September 28, 2008
This post continues our Fortnight of Donkey Tales with a look at Saul in 1 Samuel 9.
I've never really understood Saul--not the Old Testament king Saul but the idea of that Old Testament king. Here's a person who by almost all accounts seems misplaced--he doesn't want to be king, he doesn't make good decisions as king, he actively subverts the movement of God to prepare his replacement as king. His anointer Samuel, his son Benjamin, whole crowds of his people and in some cases even God and even Saul himself seem to think that his being king is a bad idea. And yet, in 1 Samuel 9, God tells Samuel to be ready to make someone king, and when Samuel sees Saul, God tells him, "This is the man I spoke to you about."
When Samuel found Saul, Saul was looking for his father's lost donkeys, and in fact Saul had been traipsing across the countryside trying to find these donkeys for several days. Saul's inability to find a few donkeys doesn't speak well of his capacity to lead twelve tribes as one great people. In fact, Saul's qualifications to be king seem to be limited to his looks: "an impressive young man without equal among the Israelites--a head taller than any of the others."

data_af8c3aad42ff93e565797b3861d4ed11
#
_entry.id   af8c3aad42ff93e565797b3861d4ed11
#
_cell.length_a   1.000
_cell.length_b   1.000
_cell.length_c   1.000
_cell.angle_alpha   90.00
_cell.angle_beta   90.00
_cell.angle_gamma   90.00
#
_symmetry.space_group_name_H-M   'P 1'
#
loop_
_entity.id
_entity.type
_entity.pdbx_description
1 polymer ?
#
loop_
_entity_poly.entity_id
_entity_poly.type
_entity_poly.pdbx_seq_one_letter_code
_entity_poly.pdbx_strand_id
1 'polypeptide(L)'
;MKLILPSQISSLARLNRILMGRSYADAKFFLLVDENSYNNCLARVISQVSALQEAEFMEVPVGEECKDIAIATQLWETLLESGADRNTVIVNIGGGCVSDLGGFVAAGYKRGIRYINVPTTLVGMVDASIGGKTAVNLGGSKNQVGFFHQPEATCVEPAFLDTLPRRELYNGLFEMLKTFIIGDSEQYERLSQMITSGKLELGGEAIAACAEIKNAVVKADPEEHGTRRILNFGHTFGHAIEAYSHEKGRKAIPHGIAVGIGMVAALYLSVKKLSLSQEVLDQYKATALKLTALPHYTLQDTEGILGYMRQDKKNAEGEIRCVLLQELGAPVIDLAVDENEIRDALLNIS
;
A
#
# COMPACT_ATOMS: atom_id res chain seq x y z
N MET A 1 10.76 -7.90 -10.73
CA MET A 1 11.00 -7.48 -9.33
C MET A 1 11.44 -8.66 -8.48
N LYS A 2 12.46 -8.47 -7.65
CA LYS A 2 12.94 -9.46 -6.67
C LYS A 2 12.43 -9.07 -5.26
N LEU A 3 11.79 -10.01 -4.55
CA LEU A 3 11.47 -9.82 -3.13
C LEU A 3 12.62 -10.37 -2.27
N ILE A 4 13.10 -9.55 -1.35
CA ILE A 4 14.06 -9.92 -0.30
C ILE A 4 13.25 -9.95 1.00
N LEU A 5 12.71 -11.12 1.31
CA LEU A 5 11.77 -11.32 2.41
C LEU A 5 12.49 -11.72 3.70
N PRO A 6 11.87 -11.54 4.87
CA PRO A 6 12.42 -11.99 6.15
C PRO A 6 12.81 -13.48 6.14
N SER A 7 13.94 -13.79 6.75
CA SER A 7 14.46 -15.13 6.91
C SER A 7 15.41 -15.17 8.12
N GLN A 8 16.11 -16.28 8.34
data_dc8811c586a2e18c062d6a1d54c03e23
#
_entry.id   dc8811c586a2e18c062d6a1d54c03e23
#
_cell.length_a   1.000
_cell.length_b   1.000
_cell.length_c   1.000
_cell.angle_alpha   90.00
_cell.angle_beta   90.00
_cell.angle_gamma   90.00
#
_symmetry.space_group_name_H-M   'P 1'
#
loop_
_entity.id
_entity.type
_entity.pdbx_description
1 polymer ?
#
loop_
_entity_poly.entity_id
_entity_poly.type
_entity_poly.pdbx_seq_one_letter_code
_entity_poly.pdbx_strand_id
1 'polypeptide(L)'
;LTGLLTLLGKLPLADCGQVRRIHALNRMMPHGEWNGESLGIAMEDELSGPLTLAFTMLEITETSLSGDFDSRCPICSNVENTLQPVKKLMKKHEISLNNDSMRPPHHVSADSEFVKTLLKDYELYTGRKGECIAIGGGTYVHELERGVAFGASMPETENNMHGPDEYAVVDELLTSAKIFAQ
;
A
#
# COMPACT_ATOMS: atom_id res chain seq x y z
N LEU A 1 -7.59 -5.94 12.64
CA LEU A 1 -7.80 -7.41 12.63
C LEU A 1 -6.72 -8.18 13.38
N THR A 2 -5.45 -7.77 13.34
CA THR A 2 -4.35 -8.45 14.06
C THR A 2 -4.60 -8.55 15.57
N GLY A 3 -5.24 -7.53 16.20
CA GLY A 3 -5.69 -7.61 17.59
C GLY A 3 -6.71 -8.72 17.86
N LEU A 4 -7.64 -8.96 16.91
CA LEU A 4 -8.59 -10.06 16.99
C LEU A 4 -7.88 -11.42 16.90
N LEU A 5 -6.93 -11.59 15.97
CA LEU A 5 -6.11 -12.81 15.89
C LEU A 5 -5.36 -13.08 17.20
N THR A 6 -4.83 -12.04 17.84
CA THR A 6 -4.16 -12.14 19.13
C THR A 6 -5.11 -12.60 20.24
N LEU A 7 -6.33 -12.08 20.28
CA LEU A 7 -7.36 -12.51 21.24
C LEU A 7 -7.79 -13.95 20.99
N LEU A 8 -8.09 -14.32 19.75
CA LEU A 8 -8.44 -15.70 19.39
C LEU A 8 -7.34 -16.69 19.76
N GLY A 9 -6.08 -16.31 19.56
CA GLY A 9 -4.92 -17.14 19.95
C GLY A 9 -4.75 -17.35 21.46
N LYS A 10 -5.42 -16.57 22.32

Speaking as a relatively short person (a friend refers to people like us as "fun-sized"), let me just say that there's much more to a person than height. Saul's impressive build notwithstanding, he shows a clear lack of leadership throughout the passage that reveals him as Israel's first king: a meandering search for a bunch of donkeys; a failure to lead even a servant who was obligated to follow him; a failure to prepare adequately for his journey or provide for a necessary audience with a seer; a denial of the strong words of commendation from the seer he sought an audience with. I could go on, but I'm not mean; I'm just short.
The important thing to notice is that Saul failed at two tasks: he didn't find the donkeys or the seer. The donkeys made their way home without his help; and the seer found him while he was still wandering aimlessly. And yet God made Saul king anyway, because God's plans for us proceed independent of our impressiveness or lack thereof. In the activity of God we are never misplaced, for even when we are lost, God finds us and commissions us and sends us forward.